In the past 60 years, manufacturing has shifted tremendously; from positions driven solely by men to the liberation movement that brought wives and mothers out of their home to share in the labor force.
Today, Stainless Foundry & Engineering, Inc. proudly supports 21 women manufacturers in professions ranging from Investment Assembly and Metallurgical Project Specialist to Human Resource Manager and Accounting Personnel. These roles vary with experience and qualifications but are not separated by office and foundry.
SF&E interviewed some of these women to share in their experiences, as women in manufacturing, in celebration of International Women’s Day 2018; Lois Ranieri (Foundry Engineer), Victoria Brockhaus (Customer Service Manager), Francine Veguilla (Purchasing Agent), Lori McCulloch (Contract Specialist), Jenny Hall (Metallurgical Project Specialist), Donna Kittler (Investment Assembly Setup) and Jeanne Wagner (Technical Director).
SF&E’s women manufacturers are not shy of stepping out of the office and getting their hands dirty. Brockhaus will be seen working with the machinist at SF&E’s machine shop or tracking an order for a customer in the foundry. McCulloch, following in Hall’s footsteps (sisters and coworkers for over 20 years), both started as Metal Lab Technicians, both given the opportunity for growth, now improving SF&E’s Quality Departments capabilities by pulling test bars, updating the QMP’s and Quality Policy Manuals under the supervision of Mike Porfilio.
The women interviewed came into manufacturing either straight out of high school (Kittler with 30 years of manufacturing experience) or right out of college (Wagner with 23 years of manufacturing and metallurgical experience). Veguilla, one of the newest members with 8 months of manufacturing experience, joined SF&E to follow in her father’s manufacturing footsteps. Veguilla is a full time purchasing agent for office and maintenance supplies all the while obtaining her masters degree at Cardinal Stritch University. These women all hold critical roles at SF&E to contribute to its greatness.
Based on Kittler’s expertise, she was first to assemble SF&E’s largest and most complex investment casting which was assembled from 7 wax pieces. Over the years Kittler’s versatility has allowed her to perform all jobs in the wax room from injection press operator to lead person.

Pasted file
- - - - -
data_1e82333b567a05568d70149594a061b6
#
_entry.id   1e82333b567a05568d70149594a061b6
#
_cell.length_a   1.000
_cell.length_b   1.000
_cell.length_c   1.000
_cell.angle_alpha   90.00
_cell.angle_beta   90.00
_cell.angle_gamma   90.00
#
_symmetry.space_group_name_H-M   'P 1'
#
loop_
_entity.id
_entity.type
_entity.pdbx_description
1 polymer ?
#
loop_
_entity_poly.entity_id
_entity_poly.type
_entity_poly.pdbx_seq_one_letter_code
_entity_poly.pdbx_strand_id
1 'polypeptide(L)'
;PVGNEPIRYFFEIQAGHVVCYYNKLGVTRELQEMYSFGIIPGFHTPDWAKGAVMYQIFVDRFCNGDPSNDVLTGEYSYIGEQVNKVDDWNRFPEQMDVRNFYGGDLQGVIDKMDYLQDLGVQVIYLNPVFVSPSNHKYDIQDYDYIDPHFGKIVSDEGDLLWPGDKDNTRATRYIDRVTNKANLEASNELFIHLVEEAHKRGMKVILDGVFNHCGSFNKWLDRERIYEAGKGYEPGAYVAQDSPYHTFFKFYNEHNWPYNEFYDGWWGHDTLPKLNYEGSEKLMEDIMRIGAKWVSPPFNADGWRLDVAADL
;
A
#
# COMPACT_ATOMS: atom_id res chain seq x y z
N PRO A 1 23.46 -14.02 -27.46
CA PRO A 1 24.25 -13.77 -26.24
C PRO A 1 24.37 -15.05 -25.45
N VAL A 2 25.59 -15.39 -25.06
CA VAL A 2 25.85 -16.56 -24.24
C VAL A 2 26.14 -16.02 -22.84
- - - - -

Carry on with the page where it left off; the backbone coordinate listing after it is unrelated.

By working with our customer’s engineering team, Ranieri delivered a unique and efficient solution to one of SF&E’s highest volume customers for their new line of all-terrain vehicles. Ranieri is an example of how hard work and perseverance pay off. Initially hired as an engineering technician, she put for the extra effort to earn her position as foundry engineer.
Hall has contributed positive cost savings, by using an innovative technique to save the company, and its customer’s, time and money by using extra material for new heats.
In addition to being our technical expert, Wagner has used her role and ability to positively impact her coworker’s confidence, strength and knowledge. Her passion to see other’s succeed is evident in her daily interaction with employees.
With all the guidance and support these women have offered they still face difficulties in their roles. “We’re always on the outside”, mentioned a key contributor to the casting process. “Earning respect with male coworkers can be tough”, said a female who works above and alongside other foundry personnel. Another insight was the “foundry male mentality” that makes it sometimes hard to develop as a women in manufacturing.
Stainless Foundry & Engineering, Inc. would not be where they are today if these valuable women didn’t give manufacturing a shot. Manufacturers need more women who are smart and strong to bridge the gap to open more opportunities. This environment gives you the chance to watch something incredible unfold and it’s not just a man’s world, especially if you find something you enjoy doing and do it well.